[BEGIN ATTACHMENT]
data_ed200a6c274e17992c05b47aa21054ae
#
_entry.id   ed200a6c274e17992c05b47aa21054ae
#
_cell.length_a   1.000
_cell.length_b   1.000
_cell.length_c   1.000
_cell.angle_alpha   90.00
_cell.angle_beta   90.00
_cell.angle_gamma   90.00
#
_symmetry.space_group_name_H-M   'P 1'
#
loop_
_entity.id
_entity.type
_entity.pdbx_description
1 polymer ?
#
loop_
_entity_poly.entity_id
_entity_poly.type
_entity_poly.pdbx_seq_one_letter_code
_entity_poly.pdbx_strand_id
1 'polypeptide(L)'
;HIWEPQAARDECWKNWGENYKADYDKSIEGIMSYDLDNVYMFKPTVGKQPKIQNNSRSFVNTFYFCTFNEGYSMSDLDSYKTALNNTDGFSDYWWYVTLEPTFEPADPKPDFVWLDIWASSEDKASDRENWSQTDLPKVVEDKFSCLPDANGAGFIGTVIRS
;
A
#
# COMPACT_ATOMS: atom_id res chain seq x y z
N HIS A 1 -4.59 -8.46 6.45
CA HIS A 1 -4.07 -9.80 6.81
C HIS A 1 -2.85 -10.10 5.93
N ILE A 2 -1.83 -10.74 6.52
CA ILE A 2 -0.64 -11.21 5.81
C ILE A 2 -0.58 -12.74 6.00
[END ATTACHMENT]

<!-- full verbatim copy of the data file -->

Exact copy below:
data_ed200a6c274e17992c05b47aa21054ae
#
_entry.id   ed200a6c274e17992c05b47aa21054ae
#
_cell.length_a   1.000
_cell.length_b   1.000
_cell.length_c   1.000
_cell.angle_alpha   90.00
_cell.angle_beta   90.00
_cell.angle_gamma   90.00
#
_symmetry.space_group_name_H-M   'P 1'
#
loop_
_entity.id
_entity.type
_entity.pdbx_description
1 polymer ?
#
loop_
_entity_poly.entity_id
_entity_poly.type
_entity_poly.pdbx_seq_one_letter_code
_entity_poly.pdbx_strand_id
1 'polypeptide(L)'
;HIWEPQAARDECWKNWGENYKADYDKSIEGIMSYDLDNVYMFKPTVGKQPKIQNNSRSFVNTFYFCTFNEGYSMSDLDSYKTALNNTDGFSDYWWYVTLEPTFEPADPKPDFVWLDIWASSEDKASDRENWSQTDLPKVVEDKFSCLPDANGAGFIGTVIRS
;
A
#
# COMPACT_ATOMS: atom_id res chain seq x y z
N HIS A 1 -4.59 -8.46 6.45
CA HIS A 1 -4.07 -9.80 6.81
C HIS A 1 -2.85 -10.10 5.93
N ILE A 2 -1.83 -10.74 6.52
CA ILE A 2 -0.64 -11.21 5.81
C ILE A 2 -0.58 -12.74 6.00